By playing this semantic game, one can claim to believe life begins at conception but, since the new life does not have some of these conditions, it is not a person and, therefore, can be killed. When this is one’s belief, then it is accurate that the person cannot determine when equal laws of protection attach to a human being.

Having a dualistic worldview causes life to be fragmented with no unified meaning to one’s existence. The most evident example of the devastating consequences of living a divided life is seen in how Christians educate their children. By dividing life up into the secular and sacred compartments, the vast majority of Christian parents enroll their children in secular educational programs, both public and private. It even shows up in Christian schools where a biblical worldview and philosophy of education are not understood and implemented in everything these schools do.

Parents can do this because they simply “set aside” their “religious” beliefs. They will enroll their children in schools where beliefs and values that are totally opposed to Scripture will be taught to their children.

The result is that children go out into adult life with either a secular worldview or, at best, a dualistic one. When they are confronted with a choice, usually the secular mindset wins out and drives most of their life decisions.

This is why it is imperative that Christian parents, pastors & church leaders, and Christian educators develop a biblical worldview and address the issue of education biblically. This is exactly what will take place at this summer’s two Kingdom Education™ Summits. I cannot stress it enough how important it is for you to attend one of these Summits.

We must ask ourselves this question. Do I have any “religious” beliefs that I have set aside in order to make certain decisions in my life? If so, we are living in a divided house. A house divided against itself cannot stand and a dualistic worldview will only result in disaster. Scripture makes it clear that one either loves God and hates the world or he loves the world and hates God. We must develop and live by a biblical worldview in all areas of life if we are going to make right decisions.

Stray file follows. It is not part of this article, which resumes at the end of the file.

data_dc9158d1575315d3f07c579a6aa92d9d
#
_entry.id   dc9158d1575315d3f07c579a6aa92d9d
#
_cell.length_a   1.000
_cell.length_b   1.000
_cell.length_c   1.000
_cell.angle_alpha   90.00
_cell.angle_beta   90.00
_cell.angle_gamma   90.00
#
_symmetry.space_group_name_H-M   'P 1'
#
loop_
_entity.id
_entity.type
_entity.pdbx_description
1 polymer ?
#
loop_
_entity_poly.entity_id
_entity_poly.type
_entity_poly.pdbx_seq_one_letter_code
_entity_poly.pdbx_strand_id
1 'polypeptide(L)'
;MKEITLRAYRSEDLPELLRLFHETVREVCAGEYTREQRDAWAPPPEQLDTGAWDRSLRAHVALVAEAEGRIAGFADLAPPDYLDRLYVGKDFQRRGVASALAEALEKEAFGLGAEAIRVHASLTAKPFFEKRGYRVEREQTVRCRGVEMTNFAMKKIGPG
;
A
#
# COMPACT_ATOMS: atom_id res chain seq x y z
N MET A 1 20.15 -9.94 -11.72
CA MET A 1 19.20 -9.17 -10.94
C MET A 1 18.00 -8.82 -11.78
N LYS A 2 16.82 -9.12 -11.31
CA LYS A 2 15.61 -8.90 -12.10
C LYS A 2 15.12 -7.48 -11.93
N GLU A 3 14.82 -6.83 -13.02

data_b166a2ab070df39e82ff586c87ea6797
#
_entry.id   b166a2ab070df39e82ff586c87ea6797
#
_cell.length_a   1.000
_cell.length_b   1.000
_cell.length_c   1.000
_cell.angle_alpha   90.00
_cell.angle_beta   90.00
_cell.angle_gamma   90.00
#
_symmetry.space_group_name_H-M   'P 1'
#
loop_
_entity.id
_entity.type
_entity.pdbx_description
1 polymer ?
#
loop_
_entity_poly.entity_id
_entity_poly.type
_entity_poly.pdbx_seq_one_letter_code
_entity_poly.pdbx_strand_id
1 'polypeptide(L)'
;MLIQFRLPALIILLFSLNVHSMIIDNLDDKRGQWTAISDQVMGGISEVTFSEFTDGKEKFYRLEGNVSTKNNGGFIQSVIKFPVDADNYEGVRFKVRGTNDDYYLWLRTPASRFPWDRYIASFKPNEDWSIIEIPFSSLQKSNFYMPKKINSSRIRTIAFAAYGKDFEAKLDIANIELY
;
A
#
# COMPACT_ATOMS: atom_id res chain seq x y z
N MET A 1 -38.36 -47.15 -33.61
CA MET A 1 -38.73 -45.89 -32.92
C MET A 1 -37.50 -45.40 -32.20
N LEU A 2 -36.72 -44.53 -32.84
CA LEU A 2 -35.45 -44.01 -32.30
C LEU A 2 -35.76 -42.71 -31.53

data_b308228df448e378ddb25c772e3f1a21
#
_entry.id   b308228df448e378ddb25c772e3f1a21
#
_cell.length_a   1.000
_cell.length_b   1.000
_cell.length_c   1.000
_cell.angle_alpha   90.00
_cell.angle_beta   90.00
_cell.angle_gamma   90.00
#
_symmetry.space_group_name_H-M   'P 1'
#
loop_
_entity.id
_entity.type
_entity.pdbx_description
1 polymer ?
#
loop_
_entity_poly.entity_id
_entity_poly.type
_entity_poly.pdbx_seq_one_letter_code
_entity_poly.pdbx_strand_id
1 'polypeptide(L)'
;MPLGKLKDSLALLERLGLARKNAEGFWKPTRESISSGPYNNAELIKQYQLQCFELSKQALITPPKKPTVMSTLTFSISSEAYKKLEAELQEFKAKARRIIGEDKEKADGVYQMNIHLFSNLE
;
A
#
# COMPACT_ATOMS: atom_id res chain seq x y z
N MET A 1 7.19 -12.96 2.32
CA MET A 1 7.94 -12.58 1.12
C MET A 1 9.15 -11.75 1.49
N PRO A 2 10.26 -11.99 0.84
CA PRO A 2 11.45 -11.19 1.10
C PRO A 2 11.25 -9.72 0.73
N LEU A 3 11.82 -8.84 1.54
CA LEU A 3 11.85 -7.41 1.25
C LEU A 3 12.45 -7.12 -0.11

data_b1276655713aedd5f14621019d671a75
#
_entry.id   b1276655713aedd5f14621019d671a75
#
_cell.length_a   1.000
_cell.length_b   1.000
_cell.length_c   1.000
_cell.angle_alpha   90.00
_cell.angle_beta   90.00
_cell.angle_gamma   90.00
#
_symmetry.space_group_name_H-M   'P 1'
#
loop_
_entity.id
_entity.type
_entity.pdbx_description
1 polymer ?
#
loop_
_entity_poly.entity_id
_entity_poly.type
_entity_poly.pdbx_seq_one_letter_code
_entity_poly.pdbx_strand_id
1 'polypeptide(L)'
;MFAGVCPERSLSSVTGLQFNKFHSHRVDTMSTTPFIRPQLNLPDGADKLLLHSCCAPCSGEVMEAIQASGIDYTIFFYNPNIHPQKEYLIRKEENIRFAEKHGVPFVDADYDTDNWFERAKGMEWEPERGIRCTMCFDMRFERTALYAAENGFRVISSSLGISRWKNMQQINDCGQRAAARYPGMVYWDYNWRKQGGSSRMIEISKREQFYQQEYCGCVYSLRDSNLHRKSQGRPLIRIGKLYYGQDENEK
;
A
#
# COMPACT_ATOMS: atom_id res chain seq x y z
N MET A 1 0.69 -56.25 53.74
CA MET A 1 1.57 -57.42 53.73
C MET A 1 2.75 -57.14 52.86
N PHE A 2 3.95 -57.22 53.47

Glen Schultz

Author Glen Schultz

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Join the discussion 3 Comments

  • Richard Hawkins says:

    The religious term for this is pietism, a focus just on personal belief and behavior that allows a “Christian” to divorce himself from the rest of life. For pastors this makes their job easy not to worry about making congregants uncomfortable with issues such as abortion, euthanasia, our decline into Marxism and govt tyranny, fiat money and national debt, wars, gay marriage, K-12 govt indoctrination, global warming scam, etc, etc, etc.

  • Mark Kennedy says:

    Well said Glen! Abortion, the LGBTQ+ movement (including gender fluidity), and the hierarchy of special rights for specific racial groups with condemnation for others (as per CRT), all require one foundational ‘religious’ belief. These movements flourish because of people who believe the Living God does NOT exist in any meaningful sense and therefore the teachings of His written Word are irrelevant. That’s what is creating a growing great divide in our nations between people with a biblically-based Christian faith and everyone else. The option of trying to walk the middle ground of uneasy compromise is rapidly disappearing. So thankful you persist in challenging believers to adopt a biblical worldview!

  • Christian children need and deserve a Christian education – whether it’s a true, biblical, Christian school (many are in “name only”), home education, home education co-ops, etc. Our children and our children’s children are at stake here. Colossians 2:8, “See to it that no one takes you captive through hollow and deceptive philosophy, which depends on human tradition and the basic principles of this world and not according to Christ.” Education MUST be predicated on the foundation of Christ, not on humanistic thought. Thank you for your timely articles and your genuine concern for the battle of our children.